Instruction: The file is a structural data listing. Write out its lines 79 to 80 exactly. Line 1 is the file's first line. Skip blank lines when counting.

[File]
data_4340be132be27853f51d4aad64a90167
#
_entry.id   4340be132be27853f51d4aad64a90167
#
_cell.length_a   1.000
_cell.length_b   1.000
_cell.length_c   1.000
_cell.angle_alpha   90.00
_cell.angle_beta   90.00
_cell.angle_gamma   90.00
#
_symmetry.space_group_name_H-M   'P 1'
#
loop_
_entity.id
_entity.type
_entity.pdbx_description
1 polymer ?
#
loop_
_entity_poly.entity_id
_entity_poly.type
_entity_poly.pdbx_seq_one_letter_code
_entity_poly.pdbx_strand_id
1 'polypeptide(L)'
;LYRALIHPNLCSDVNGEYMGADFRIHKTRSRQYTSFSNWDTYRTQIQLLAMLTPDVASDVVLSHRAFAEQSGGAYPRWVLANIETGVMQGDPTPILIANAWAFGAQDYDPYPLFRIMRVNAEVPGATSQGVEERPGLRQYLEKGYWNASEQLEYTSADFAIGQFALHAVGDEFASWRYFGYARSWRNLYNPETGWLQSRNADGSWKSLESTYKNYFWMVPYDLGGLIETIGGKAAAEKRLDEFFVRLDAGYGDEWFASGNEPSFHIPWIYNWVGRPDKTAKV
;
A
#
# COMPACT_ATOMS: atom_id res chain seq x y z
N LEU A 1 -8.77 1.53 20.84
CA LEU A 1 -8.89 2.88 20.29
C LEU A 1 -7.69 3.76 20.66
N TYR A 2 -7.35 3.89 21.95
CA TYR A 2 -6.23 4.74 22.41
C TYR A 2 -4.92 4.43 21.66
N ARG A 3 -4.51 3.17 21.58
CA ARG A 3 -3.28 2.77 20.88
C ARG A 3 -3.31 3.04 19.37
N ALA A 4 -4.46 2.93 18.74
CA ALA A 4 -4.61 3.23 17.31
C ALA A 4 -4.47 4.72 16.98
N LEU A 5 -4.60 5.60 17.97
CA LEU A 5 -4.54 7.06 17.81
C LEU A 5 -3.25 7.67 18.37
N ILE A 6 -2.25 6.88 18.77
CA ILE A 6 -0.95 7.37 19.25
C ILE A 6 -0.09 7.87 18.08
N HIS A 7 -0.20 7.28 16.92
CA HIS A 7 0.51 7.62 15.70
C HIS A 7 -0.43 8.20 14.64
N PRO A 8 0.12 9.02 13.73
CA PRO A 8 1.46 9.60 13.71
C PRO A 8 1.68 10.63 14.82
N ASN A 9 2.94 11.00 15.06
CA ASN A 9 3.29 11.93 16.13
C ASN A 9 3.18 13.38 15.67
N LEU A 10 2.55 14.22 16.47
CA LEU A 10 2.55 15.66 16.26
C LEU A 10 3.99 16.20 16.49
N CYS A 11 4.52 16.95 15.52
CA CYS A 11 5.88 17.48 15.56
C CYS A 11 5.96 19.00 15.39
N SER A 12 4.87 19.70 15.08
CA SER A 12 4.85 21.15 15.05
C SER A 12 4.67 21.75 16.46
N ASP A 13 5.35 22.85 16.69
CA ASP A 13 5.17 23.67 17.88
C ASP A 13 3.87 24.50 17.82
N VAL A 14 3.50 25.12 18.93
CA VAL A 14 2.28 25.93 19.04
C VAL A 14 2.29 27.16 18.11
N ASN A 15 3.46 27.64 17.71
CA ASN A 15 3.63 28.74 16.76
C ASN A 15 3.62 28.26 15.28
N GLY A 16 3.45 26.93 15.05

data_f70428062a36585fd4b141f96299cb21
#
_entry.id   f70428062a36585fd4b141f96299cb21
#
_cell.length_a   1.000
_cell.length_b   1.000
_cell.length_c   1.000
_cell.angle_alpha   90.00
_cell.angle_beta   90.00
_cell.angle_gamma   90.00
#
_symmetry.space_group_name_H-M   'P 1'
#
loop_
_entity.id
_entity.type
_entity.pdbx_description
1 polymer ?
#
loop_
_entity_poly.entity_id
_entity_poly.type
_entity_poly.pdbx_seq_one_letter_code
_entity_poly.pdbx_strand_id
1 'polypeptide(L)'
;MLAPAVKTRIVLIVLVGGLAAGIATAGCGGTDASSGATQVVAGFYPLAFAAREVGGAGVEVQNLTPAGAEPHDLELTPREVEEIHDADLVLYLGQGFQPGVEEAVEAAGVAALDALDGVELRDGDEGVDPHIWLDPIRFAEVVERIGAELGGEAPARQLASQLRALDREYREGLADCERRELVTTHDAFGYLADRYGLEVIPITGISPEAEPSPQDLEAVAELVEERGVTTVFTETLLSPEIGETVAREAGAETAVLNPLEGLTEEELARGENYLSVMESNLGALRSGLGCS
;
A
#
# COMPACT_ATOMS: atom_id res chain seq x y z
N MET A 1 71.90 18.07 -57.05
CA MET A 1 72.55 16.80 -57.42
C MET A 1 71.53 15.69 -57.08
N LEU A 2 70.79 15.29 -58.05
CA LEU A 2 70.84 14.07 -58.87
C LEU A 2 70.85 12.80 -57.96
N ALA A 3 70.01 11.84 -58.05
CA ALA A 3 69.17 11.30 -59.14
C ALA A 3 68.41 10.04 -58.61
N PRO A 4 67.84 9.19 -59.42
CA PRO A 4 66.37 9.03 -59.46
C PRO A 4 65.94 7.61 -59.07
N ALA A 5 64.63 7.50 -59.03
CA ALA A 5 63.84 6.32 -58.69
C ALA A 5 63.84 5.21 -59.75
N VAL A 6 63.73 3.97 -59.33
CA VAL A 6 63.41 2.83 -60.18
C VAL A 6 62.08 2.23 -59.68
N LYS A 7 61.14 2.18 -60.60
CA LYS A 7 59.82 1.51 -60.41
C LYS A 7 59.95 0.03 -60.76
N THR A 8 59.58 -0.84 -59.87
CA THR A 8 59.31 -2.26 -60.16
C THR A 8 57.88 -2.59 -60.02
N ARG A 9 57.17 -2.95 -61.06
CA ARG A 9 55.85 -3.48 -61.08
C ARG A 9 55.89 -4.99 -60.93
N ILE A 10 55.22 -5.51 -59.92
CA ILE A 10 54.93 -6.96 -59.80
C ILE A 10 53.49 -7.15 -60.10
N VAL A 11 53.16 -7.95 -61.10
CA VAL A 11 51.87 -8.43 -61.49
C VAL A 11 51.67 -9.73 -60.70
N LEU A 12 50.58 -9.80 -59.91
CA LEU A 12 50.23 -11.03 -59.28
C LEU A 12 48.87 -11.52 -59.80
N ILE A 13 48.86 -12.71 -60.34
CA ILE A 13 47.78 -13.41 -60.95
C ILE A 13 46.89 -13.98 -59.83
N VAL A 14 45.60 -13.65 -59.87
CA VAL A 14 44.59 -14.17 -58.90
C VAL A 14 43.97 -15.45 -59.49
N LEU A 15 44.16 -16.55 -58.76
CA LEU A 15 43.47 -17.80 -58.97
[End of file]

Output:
_entry.id   f70428062a36585fd4b141f96299cb21
#